Last week at a holiday party in a colleague’s home, I eventually wound up at the piano (often my de facto destination at such events) and found myself rummaging through a holiday music fakebook. Believe it or not, I was eager to do so in the hopes that I could disprove what I wrote here last week and find a holiday song that everyone instantly knew which had been written less than 30 years ago. I did not.
Instead I found myself angered that while all the 20th-century songs were thankfully accredited to the composers and lyricists who penned them, and also the right to reproduce them from their respective publishers was acknowledged, the earlier songs (which are in the public domain and can be reproduced freely) contained no such information. The folks who put out the book—not being legally obliged to properly identify Felix Mendelssohn and Charles Wesley as the composer and lyricist of “Hark! The Herald Angels Sing”—simply chose not to. So much for unprotected, freely flowing intellectual property being the best way to spread the word about a composer.
The first time I ever saw the name Mendelssohn, as well as the name Handel (to whom the song “Joy to the World” is usually attributed, not 100% correctly), was by seeing their names attached to yuletide tunes collected in a similar book. It’s how I learned who they were, although admittedly at the time I was convinced that Franz Gruber, who wrote “Silent Night,” was a more important composer than either of them, since “Silent Night” seemed to be the most frequently performed song in the book.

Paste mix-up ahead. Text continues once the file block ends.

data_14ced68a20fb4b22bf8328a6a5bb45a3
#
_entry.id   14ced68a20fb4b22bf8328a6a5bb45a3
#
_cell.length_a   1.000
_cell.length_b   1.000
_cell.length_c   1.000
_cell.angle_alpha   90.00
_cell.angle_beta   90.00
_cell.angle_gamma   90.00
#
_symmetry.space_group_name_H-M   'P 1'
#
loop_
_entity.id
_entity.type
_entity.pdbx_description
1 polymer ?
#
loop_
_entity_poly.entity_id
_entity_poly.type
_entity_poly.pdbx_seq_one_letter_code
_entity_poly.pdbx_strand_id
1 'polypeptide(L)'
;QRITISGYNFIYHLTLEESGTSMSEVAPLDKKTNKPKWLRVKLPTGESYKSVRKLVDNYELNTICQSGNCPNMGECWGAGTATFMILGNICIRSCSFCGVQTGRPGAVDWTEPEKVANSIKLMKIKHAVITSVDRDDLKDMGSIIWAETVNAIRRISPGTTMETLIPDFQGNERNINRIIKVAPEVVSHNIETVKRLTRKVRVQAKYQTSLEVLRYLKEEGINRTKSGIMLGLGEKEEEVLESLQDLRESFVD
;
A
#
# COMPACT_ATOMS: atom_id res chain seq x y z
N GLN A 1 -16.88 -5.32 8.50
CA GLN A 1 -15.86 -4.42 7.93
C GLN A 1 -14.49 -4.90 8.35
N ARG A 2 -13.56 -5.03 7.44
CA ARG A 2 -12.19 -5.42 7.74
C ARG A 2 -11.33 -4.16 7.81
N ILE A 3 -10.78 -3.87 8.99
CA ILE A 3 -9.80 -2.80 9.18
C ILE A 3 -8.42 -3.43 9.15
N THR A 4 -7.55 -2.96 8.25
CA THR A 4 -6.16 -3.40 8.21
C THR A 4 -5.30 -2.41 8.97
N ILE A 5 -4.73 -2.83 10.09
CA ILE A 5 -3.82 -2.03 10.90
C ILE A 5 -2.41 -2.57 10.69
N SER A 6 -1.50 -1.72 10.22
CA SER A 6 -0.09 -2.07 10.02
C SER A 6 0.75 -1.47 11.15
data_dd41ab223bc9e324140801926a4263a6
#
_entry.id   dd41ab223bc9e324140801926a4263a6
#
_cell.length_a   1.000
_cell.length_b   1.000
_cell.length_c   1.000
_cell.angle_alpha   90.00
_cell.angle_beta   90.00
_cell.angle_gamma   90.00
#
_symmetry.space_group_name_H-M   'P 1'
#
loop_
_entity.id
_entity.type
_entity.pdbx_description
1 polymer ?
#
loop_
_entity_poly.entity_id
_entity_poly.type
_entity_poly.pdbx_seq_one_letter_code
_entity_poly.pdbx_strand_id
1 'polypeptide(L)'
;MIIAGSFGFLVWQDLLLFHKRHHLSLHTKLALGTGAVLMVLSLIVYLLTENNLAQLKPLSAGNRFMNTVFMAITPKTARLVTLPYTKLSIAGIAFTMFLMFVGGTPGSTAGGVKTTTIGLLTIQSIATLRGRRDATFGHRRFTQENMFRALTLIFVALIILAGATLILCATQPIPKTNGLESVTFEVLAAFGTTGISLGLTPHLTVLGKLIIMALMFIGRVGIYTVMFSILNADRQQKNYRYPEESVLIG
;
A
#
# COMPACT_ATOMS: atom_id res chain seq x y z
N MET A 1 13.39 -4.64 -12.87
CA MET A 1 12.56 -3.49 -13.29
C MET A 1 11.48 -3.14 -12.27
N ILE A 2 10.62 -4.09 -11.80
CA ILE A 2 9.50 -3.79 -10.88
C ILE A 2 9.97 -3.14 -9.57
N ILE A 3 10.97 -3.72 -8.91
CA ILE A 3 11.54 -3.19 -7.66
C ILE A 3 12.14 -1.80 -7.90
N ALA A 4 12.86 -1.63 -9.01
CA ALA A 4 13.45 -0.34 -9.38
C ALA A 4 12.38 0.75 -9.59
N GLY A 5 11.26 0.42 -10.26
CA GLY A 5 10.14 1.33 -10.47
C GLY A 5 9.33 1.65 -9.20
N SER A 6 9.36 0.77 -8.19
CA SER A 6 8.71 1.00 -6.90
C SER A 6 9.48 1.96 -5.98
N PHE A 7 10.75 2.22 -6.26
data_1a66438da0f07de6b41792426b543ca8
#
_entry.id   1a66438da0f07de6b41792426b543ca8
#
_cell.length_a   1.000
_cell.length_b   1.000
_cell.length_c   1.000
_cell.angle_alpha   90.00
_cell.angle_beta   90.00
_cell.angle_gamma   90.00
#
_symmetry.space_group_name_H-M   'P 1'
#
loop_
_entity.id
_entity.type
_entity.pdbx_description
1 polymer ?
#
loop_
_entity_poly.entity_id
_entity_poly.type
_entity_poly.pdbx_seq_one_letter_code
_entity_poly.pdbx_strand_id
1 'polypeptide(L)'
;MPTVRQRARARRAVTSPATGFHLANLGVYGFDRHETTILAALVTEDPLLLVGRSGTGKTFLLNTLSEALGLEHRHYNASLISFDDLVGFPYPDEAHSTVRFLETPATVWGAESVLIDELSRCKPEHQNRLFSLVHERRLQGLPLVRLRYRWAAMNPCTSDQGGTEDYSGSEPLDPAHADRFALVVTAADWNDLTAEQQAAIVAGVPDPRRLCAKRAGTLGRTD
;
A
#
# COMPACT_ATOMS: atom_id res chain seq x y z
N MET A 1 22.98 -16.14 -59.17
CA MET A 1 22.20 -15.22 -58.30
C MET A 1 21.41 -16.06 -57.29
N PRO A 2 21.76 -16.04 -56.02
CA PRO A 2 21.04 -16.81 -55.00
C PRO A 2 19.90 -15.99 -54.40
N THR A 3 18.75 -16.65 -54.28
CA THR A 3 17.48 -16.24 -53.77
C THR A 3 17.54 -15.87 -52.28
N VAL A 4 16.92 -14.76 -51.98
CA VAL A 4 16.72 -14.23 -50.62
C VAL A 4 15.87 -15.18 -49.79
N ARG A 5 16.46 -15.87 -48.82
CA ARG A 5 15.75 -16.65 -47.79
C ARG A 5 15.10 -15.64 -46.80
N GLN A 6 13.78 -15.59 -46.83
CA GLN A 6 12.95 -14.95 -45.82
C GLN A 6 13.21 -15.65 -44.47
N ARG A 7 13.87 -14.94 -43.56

But getting back to the fakebook I looked through last week, I kept noticing the name Johnny Marks (1909-1985). He is the composer and lyricist of at least five holiday songs that still get trotted out once a year: “Rudolph, the Red-Nosed Reindeer,” “Silver and Gold,” “I Heard the Bells on Christmas Day,” “A Holly Jolly Christmas,” and “The Most Wonderful Day of the Year.” By the Gruber-conflating standards of my youth, Marks must be the most successful composer of all time. Yet though he actively wrote all kinds of songs for decades, Marks is pretty much only remembered for his holiday fare. But thanks to the makers of the book being forced to give him proper credit, at least I know who he is and so does everybody else who chances upon his songs—at least until the year 2059, which is when the copyright expires on the most recent of the songs I cited above. But maybe by then we’ll have some more contemporary holiday music to get excited about.